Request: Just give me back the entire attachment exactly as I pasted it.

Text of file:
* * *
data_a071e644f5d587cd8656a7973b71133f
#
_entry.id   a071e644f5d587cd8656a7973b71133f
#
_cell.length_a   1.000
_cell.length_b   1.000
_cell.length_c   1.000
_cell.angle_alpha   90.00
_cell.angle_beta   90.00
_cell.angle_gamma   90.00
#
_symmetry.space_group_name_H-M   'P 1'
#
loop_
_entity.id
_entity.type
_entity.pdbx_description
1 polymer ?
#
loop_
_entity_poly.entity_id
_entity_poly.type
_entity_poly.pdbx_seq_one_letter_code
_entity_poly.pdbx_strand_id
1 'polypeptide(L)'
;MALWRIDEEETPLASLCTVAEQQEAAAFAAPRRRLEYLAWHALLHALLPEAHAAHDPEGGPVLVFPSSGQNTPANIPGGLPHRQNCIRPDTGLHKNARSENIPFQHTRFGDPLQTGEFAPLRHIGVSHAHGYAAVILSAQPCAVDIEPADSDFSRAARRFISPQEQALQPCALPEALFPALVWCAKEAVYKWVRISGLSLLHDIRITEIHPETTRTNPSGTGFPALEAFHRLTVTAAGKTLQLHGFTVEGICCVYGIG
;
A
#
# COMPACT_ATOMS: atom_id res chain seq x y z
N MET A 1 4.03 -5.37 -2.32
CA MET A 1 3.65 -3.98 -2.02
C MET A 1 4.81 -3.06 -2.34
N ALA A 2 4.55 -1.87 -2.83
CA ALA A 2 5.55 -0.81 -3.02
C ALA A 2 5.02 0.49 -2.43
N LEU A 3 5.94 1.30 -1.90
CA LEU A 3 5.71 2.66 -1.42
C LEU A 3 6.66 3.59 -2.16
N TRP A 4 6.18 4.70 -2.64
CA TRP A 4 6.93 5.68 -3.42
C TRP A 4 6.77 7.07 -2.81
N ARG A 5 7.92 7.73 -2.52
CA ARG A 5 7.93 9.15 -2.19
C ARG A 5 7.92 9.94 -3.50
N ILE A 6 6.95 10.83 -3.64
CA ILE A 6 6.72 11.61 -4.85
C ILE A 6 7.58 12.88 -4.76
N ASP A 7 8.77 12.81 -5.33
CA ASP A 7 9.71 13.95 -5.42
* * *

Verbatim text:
data_a071e644f5d587cd8656a7973b71133f
#
_entry.id   a071e644f5d587cd8656a7973b71133f
#
_cell.length_a   1.000
_cell.length_b   1.000
_cell.length_c   1.000
_cell.angle_alpha   90.00
_cell.angle_beta   90.00
_cell.angle_gamma   90.00
#
_symmetry.space_group_name_H-M   'P 1'
#
loop_
_entity.id
_entity.type
_entity.pdbx_description
1 polymer ?
#
loop_
_entity_poly.entity_id
_entity_poly.type
_entity_poly.pdbx_seq_one_letter_code
_entity_poly.pdbx_strand_id
1 'polypeptide(L)'
;MALWRIDEEETPLASLCTVAEQQEAAAFAAPRRRLEYLAWHALLHALLPEAHAAHDPEGGPVLVFPSSGQNTPANIPGGLPHRQNCIRPDTGLHKNARSENIPFQHTRFGDPLQTGEFAPLRHIGVSHAHGYAAVILSAQPCAVDIEPADSDFSRAARRFISPQEQALQPCALPEALFPALVWCAKEAVYKWVRISGLSLLHDIRITEIHPETTRTNPSGTGFPALEAFHRLTVTAAGKTLQLHGFTVEGICCVYGIG
;
A
#
# COMPACT_ATOMS: atom_id res chain seq x y z
N MET A 1 4.03 -5.37 -2.32
CA MET A 1 3.65 -3.98 -2.02
C MET A 1 4.81 -3.06 -2.34
N ALA A 2 4.55 -1.87 -2.83
CA ALA A 2 5.55 -0.81 -3.02
C ALA A 2 5.02 0.49 -2.43
N LEU A 3 5.94 1.30 -1.90
CA LEU A 3 5.71 2.66 -1.42
C LEU A 3 6.66 3.59 -2.16
N TRP A 4 6.18 4.70 -2.64
CA TRP A 4 6.93 5.68 -3.42
C TRP A 4 6.77 7.07 -2.81
N ARG A 5 7.92 7.73 -2.52
CA ARG A 5 7.93 9.15 -2.19
C ARG A 5 7.92 9.94 -3.50
N ILE A 6 6.95 10.83 -3.64
CA ILE A 6 6.72 11.61 -4.85
C ILE A 6 7.58 12.88 -4.76
N ASP A 7 8.77 12.81 -5.33
CA ASP A 7 9.71 13.95 -5.42